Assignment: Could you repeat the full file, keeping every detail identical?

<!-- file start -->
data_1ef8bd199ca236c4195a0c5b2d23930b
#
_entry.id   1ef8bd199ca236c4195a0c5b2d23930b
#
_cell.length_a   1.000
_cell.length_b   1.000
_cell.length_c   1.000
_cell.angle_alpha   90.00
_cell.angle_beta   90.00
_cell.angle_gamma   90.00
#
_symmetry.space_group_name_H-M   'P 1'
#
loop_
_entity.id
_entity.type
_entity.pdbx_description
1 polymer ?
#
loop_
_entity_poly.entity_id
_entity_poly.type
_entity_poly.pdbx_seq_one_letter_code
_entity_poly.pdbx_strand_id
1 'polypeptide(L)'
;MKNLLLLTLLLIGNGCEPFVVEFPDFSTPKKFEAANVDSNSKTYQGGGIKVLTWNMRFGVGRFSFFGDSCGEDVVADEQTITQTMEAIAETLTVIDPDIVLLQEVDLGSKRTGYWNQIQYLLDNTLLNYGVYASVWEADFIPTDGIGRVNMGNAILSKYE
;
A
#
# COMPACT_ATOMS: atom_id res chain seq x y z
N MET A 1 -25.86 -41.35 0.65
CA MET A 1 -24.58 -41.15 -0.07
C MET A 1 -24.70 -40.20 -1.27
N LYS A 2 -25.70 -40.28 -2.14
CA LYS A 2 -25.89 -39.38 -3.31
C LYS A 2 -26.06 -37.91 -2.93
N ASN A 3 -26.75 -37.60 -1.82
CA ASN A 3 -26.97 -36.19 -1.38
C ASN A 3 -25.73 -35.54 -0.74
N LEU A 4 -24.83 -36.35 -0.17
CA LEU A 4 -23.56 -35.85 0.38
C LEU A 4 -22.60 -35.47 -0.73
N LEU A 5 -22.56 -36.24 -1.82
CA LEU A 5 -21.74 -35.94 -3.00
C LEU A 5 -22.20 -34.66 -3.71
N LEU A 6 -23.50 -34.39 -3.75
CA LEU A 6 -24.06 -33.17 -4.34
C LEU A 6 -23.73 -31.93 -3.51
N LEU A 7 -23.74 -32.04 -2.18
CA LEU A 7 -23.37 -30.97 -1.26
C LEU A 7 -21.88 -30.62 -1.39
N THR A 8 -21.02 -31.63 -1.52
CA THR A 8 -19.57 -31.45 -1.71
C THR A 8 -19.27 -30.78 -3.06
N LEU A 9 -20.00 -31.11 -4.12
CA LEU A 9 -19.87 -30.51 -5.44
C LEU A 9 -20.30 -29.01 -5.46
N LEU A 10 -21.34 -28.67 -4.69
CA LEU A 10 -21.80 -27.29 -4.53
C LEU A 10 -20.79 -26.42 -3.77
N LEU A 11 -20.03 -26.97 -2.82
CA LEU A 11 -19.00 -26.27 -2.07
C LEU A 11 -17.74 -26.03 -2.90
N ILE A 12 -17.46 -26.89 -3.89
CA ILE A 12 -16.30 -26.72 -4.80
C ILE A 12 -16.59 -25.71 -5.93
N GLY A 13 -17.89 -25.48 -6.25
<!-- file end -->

data_1ef8bd199ca236c4195a0c5b2d23930b
#
_entry.id   1ef8bd199ca236c4195a0c5b2d23930b
#
_cell.length_a   1.000
_cell.length_b   1.000
_cell.length_c   1.000
_cell.angle_alpha   90.00
_cell.angle_beta   90.00
_cell.angle_gamma   90.00
#
_symmetry.space_group_name_H-M   'P 1'
#
loop_
_entity.id
_entity.type
_entity.pdbx_description
1 polymer ?
#
loop_
_entity_poly.entity_id
_entity_poly.type
_entity_poly.pdbx_seq_one_letter_code
_entity_poly.pdbx_strand_id
1 'polypeptide(L)'
;MKNLLLLTLLLIGNGCEPFVVEFPDFSTPKKFEAANVDSNSKTYQGGGIKVLTWNMRFGVGRFSFFGDSCGEDVVADEQTITQTMEAIAETLTVIDPDIVLLQEVDLGSKRTGYWNQIQYLLDNTLLNYGVYASVWEADFIPTDGIGRVNMGNAILSKYE
;
A
#
# COMPACT_ATOMS: atom_id res chain seq x y z
N MET A 1 -25.86 -41.35 0.65
CA MET A 1 -24.58 -41.15 -0.07
C MET A 1 -24.70 -40.20 -1.27
N LYS A 2 -25.70 -40.28 -2.14
CA LYS A 2 -25.89 -39.38 -3.31
C LYS A 2 -26.06 -37.91 -2.93
N ASN A 3 -26.75 -37.60 -1.82
CA ASN A 3 -26.97 -36.19 -1.38
C ASN A 3 -25.73 -35.54 -0.74
N LEU A 4 -24.83 -36.35 -0.17
CA LEU A 4 -23.56 -35.85 0.38
C LEU A 4 -22.60 -35.47 -0.73
N LEU A 5 -22.56 -36.24 -1.82
CA LEU A 5 -21.74 -35.94 -3.00
C LEU A 5 -22.20 -34.66 -3.71
N LEU A 6 -23.50 -34.39 -3.75
CA LEU A 6 -24.06 -33.17 -4.34
C LEU A 6 -23.73 -31.93 -3.51
N LEU A 7 -23.74 -32.04 -2.18
CA LEU A 7 -23.37 -30.97 -1.26
C LEU A 7 -21.88 -30.62 -1.39
N THR A 8 -21.02 -31.63 -1.52
CA THR A 8 -19.57 -31.45 -1.71
C THR A 8 -19.27 -30.78 -3.06
N LEU A 9 -20.00 -31.11 -4.12
CA LEU A 9 -19.87 -30.51 -5.44
C LEU A 9 -20.30 -29.01 -5.46
N LEU A 10 -21.34 -28.67 -4.69
CA LEU A 10 -21.80 -27.29 -4.53
C LEU A 10 -20.79 -26.42 -3.77
N LEU A 11 -20.03 -26.97 -2.82
CA LEU A 11 -19.00 -26.27 -2.07
C LEU A 11 -17.74 -26.03 -2.90
N ILE A 12 -17.46 -26.89 -3.89
CA ILE A 12 -16.30 -26.72 -4.80
C ILE A 12 -16.59 -25.71 -5.93
N GLY A 13 -17.89 -25.48 -6.25